The Ottoman Empire began to show signs of decline in the eighteenth century. By the nineteenth century European powers had begun to take advantage of Ottoman weakness through both military and political penetration, including Napoleon's invasion of Egypt, subsequent British intervention, and French occupation of Lebanon. Economic development of Syria through the use of European capital--for example, railroads built largely with French money--brought further incursions.
Western penetration became decidedly political after the Druze uprising in the Syrian province of Lebanon in 1860. The revolt began in the north as a Maronite Christian peasant uprising against Christian landlords. As the revolt moved southward to the territories where the landlords were Druzes, the conflagration acquired an intersectarian character, and the Druzes massacred some 10,000 Maronites. France sent in troops and removed them a year later only after the European powers had forced the Sublime Porte to grant new laws for Lebanon. By the Statute of 1861, for the first time Mount Lebanon was officially detached from Syria, and its administration came increasingly under the control of France.
Because of European pressure as well as the discontent of the Syrian people, the Ottoman sultans enacted some reforms during the nineteenth century. The Egyptian occupation of Syria from 1831 to 1839 under the nominal authority of the sultan brought a centralized government, judicial reform, and regular taxation. But Ibrahim Pasha, son of the Egyptian ruler, became unpopular with the landowners because he limited their influence, and with the peasants because he imposed conscription and taxation. He was eventually driven from Syria by the sultan's forces. Subsequent reforms of Turkish Sultan Mahmud II and his son were more theoretical than real and were counteracted by reactionary forces inside the state as well as by the inertia of Ottoman officials. Reforms proved somewhat successful with the Kurds and Turkomans in the north and with the Alawis around Latakia, but unsuccessful with the Druzes--who lived in the Jabal Druze (now known as Jabal al Arab), a rugged mountainous area in southwest Syria--who retained their administrative and judicial autonomy and exemption from military service.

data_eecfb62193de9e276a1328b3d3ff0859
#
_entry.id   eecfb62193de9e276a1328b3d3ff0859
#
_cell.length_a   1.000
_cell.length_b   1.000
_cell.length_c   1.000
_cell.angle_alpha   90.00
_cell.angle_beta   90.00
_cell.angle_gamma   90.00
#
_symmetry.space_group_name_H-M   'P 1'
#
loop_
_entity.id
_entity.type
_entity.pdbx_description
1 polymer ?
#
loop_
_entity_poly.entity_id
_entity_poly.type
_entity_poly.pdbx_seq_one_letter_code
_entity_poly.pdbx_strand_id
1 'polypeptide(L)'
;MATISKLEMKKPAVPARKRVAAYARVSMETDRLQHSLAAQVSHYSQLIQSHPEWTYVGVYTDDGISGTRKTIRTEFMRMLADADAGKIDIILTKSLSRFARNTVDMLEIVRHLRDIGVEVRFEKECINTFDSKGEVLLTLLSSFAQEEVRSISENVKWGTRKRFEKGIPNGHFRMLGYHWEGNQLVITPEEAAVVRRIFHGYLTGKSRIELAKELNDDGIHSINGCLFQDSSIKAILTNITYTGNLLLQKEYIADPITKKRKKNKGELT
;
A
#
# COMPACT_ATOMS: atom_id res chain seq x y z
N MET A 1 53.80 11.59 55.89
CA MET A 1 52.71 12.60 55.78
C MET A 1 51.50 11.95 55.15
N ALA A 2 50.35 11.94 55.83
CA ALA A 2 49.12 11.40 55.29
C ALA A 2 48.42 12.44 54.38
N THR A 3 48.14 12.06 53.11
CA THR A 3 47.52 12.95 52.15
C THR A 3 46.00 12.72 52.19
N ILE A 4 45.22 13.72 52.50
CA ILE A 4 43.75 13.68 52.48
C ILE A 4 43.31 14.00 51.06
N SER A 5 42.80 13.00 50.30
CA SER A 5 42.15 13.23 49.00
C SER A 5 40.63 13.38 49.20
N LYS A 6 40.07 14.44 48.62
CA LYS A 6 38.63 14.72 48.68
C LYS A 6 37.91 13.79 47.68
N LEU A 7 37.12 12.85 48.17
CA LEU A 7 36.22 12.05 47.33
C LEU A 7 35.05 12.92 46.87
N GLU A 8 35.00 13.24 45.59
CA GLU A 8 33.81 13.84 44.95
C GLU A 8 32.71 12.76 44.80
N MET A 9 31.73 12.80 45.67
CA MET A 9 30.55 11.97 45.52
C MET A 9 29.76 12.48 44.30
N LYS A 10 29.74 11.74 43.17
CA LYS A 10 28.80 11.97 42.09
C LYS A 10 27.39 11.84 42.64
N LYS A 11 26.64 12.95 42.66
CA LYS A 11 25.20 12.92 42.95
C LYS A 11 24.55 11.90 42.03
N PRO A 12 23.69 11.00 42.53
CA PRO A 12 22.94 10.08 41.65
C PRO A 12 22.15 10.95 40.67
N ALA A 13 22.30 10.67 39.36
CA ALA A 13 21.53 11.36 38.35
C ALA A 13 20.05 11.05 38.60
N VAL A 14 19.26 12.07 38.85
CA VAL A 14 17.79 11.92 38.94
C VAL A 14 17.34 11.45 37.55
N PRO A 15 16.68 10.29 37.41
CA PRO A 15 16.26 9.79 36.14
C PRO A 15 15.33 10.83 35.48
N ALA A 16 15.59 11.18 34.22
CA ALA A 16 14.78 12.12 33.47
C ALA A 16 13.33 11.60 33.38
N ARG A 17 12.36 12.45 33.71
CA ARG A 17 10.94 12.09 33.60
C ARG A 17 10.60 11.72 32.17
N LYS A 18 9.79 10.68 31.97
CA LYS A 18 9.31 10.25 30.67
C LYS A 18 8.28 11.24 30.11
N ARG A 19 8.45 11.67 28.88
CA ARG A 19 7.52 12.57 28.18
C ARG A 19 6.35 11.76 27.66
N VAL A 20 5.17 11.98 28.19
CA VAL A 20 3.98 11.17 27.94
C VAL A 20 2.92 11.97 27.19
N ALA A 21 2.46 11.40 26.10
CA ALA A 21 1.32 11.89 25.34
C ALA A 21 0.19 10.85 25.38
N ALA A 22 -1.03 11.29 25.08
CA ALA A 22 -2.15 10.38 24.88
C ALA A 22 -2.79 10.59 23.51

Although further reform attempts generally failed, some of the more successful endure. Among them are the colonization of Syria's frontiers, the suppression of tribal raiding, the opening of new lands to cultivation, and the beginnings of the settlement of the beduin tribes. Attempts to register the land failed, however, because of the peasants' fear of taxation and conscription.
Sultan Abdul Hamid II (1876-1909), sometimes known as Abdul Hamid the Damned, acquired a reputation as the most oppressive Ottoman sultan. Opponents died quickly; taxes became heavy. Abdul Hamid tried to earn the loyalty of his Muslim subjects by preaching pan-Islamic ideas and in 1908 completing the Hijaz Railway between Istanbul and Medina. However, the sultan's cruelty--coupled with that of his deputy in Acre, known in Syria as The Butcher--and increasing Western cultural influences set the stage for the first act of Arab nationalism; World War I opened the next.